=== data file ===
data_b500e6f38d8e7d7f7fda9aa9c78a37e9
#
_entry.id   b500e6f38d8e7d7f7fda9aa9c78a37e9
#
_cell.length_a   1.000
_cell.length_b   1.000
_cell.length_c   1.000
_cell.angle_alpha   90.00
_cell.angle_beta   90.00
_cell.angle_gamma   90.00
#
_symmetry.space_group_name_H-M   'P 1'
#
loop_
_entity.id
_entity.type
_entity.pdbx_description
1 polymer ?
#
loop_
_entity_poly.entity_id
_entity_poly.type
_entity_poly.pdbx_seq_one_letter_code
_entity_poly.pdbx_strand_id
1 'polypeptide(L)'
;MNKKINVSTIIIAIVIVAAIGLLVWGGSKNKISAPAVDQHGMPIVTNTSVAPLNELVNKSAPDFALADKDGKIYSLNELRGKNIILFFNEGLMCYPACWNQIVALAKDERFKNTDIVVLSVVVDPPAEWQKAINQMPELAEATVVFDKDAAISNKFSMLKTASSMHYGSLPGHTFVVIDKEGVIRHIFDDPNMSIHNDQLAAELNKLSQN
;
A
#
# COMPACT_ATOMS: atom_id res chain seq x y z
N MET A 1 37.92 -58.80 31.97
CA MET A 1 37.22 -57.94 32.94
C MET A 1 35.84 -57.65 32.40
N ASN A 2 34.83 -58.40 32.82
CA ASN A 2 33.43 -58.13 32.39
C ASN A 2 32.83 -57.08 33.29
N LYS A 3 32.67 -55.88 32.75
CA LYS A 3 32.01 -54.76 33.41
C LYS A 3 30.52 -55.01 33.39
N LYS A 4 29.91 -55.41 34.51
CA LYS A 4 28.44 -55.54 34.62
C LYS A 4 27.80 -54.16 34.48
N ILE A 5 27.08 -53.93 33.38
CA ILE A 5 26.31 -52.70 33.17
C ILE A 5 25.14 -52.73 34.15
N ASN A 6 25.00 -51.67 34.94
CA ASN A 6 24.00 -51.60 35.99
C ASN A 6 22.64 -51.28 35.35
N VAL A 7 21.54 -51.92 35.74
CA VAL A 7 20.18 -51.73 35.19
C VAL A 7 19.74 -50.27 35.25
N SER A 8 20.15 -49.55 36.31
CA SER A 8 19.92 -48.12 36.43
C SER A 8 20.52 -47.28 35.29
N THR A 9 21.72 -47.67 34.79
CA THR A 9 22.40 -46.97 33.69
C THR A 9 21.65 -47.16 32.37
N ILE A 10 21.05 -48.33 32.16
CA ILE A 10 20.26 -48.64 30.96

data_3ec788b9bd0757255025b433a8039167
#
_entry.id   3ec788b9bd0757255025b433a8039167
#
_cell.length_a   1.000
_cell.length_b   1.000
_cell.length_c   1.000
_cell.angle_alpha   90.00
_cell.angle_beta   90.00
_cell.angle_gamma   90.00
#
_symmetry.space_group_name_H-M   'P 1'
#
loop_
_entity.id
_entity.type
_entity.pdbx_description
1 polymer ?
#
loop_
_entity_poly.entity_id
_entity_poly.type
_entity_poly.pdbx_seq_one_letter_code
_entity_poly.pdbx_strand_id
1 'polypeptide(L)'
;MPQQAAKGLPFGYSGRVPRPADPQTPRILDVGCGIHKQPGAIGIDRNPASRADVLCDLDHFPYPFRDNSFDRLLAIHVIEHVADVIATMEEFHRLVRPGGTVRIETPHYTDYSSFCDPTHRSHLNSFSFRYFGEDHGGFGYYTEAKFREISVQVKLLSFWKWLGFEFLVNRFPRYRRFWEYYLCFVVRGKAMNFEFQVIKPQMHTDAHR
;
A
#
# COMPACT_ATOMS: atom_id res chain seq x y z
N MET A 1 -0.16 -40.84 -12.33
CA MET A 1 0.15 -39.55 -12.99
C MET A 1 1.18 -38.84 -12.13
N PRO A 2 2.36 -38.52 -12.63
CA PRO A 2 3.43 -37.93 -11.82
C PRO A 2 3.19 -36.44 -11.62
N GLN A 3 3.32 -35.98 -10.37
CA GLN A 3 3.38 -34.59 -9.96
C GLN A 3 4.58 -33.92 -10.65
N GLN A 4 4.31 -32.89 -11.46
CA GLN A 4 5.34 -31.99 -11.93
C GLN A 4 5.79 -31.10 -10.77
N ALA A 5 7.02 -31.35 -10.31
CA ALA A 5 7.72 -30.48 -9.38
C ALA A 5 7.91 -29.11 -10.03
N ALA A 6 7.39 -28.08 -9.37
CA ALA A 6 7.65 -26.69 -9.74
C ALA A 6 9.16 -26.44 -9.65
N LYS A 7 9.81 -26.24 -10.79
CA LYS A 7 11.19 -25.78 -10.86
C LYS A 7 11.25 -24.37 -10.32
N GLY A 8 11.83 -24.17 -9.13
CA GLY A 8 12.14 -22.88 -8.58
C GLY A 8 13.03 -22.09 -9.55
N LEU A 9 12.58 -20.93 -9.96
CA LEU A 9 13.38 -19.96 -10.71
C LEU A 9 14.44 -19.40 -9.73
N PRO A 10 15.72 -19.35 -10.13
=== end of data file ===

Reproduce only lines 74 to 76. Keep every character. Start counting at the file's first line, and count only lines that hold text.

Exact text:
_entity.id
_entity.type
_entity.pdbx_description